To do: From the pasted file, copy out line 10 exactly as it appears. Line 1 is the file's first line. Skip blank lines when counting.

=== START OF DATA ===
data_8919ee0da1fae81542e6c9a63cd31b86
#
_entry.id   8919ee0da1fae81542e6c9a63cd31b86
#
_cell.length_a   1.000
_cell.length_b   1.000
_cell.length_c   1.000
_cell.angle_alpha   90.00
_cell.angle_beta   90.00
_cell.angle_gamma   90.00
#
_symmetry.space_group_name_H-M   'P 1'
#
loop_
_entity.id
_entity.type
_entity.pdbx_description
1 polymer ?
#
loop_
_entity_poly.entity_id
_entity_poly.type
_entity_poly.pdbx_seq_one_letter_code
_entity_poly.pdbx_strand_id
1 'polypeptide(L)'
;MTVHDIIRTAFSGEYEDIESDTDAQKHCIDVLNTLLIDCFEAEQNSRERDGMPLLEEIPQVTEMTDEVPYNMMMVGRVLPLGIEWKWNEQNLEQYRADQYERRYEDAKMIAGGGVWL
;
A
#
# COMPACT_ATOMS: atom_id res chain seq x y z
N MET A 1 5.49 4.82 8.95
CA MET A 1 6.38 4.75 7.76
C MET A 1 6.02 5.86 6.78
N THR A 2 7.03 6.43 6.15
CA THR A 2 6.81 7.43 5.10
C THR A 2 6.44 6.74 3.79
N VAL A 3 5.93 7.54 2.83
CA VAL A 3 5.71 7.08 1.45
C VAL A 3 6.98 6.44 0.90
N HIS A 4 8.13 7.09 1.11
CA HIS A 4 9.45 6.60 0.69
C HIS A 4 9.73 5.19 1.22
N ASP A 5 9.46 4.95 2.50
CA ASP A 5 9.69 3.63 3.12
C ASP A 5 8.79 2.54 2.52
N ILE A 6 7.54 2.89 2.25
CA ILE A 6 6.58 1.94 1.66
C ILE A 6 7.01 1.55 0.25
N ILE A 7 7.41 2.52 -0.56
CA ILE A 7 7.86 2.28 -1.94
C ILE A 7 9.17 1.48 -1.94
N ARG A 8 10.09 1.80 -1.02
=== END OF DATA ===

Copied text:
_cell.angle_gamma   90.00